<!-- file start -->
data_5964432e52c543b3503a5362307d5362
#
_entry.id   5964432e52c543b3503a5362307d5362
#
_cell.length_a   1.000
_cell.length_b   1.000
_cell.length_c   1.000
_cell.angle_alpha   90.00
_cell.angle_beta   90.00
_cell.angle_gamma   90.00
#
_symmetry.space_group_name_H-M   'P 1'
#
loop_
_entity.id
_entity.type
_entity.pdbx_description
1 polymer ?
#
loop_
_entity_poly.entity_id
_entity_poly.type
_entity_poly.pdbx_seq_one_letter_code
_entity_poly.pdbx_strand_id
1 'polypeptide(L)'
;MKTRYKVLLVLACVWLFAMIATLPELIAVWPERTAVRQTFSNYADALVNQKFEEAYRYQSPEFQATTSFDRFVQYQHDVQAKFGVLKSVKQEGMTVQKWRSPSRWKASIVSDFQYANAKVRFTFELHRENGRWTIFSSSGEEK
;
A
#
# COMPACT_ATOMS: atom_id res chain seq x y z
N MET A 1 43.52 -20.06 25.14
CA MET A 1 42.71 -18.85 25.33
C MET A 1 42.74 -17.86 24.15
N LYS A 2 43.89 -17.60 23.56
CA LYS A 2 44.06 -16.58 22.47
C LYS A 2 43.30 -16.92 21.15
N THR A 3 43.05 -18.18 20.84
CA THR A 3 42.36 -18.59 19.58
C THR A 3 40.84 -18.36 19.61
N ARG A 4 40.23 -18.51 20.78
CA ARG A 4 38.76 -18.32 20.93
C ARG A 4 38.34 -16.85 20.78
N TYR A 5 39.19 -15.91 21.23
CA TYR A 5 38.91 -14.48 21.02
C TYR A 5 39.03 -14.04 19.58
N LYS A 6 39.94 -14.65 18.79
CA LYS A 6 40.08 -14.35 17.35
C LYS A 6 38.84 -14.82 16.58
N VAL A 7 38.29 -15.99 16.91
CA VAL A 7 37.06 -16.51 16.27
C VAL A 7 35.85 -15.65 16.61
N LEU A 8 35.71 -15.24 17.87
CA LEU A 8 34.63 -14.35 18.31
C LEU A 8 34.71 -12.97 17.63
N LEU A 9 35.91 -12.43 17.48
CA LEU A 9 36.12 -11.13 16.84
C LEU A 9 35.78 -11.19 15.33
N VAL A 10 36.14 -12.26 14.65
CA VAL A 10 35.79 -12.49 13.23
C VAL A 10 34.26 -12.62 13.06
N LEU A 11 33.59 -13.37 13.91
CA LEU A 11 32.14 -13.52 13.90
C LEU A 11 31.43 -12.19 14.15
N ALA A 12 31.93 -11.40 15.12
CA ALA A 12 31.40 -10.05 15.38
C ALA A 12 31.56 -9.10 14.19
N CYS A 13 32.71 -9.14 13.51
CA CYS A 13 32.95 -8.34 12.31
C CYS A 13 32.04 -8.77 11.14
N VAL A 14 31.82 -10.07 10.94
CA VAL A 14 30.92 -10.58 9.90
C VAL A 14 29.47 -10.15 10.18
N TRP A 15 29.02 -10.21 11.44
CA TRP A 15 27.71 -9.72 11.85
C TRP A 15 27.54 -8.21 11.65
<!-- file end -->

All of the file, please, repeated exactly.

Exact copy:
data_5964432e52c543b3503a5362307d5362
#
_entry.id   5964432e52c543b3503a5362307d5362
#
_cell.length_a   1.000
_cell.length_b   1.000
_cell.length_c   1.000
_cell.angle_alpha   90.00
_cell.angle_beta   90.00
_cell.angle_gamma   90.00
#
_symmetry.space_group_name_H-M   'P 1'
#
loop_
_entity.id
_entity.type
_entity.pdbx_description
1 polymer ?
#
loop_
_entity_poly.entity_id
_entity_poly.type
_entity_poly.pdbx_seq_one_letter_code
_entity_poly.pdbx_strand_id
1 'polypeptide(L)'
;MKTRYKVLLVLACVWLFAMIATLPELIAVWPERTAVRQTFSNYADALVNQKFEEAYRYQSPEFQATTSFDRFVQYQHDVQAKFGVLKSVKQEGMTVQKWRSPSRWKASIVSDFQYANAKVRFTFELHRENGRWTIFSSSGEEK
;
A
#
# COMPACT_ATOMS: atom_id res chain seq x y z
N MET A 1 43.52 -20.06 25.14
CA MET A 1 42.71 -18.85 25.33
C MET A 1 42.74 -17.86 24.15
N LYS A 2 43.89 -17.60 23.56
CA LYS A 2 44.06 -16.58 22.47
C LYS A 2 43.30 -16.92 21.15
N THR A 3 43.05 -18.18 20.84
CA THR A 3 42.36 -18.59 19.58
C THR A 3 40.84 -18.36 19.61
N ARG A 4 40.23 -18.51 20.78
CA ARG A 4 38.76 -18.32 20.93
C ARG A 4 38.34 -16.85 20.78
N TYR A 5 39.19 -15.91 21.23
CA TYR A 5 38.91 -14.48 21.02
C TYR A 5 39.03 -14.04 19.58
N LYS A 6 39.94 -14.65 18.79
CA LYS A 6 40.08 -14.35 17.35
C LYS A 6 38.84 -14.82 16.58
N VAL A 7 38.29 -15.99 16.91
CA VAL A 7 37.06 -16.51 16.27
C VAL A 7 35.85 -15.65 16.61
N LEU A 8 35.71 -15.24 17.87
CA LEU A 8 34.63 -14.35 18.31
C LEU A 8 34.71 -12.97 17.63
N LEU A 9 35.91 -12.43 17.48
CA LEU A 9 36.12 -11.13 16.84
C LEU A 9 35.78 -11.19 15.33
N VAL A 10 36.14 -12.26 14.65
CA VAL A 10 35.79 -12.49 13.23
C VAL A 10 34.26 -12.62 13.06
N LEU A 11 33.59 -13.37 13.91
CA LEU A 11 32.14 -13.52 13.90
C LEU A 11 31.43 -12.19 14.15
N ALA A 12 31.93 -11.40 15.12
CA ALA A 12 31.40 -10.05 15.38
C ALA A 12 31.56 -9.10 14.19
N CYS A 13 32.71 -9.14 13.51
CA CYS A 13 32.95 -8.34 12.31
C CYS A 13 32.04 -8.77 11.14
N VAL A 14 31.82 -10.07 10.94
CA VAL A 14 30.92 -10.58 9.90
C VAL A 14 29.47 -10.15 10.18
N TRP A 15 29.02 -10.21 11.44
CA TRP A 15 27.71 -9.72 11.85
C TRP A 15 27.54 -8.21 11.65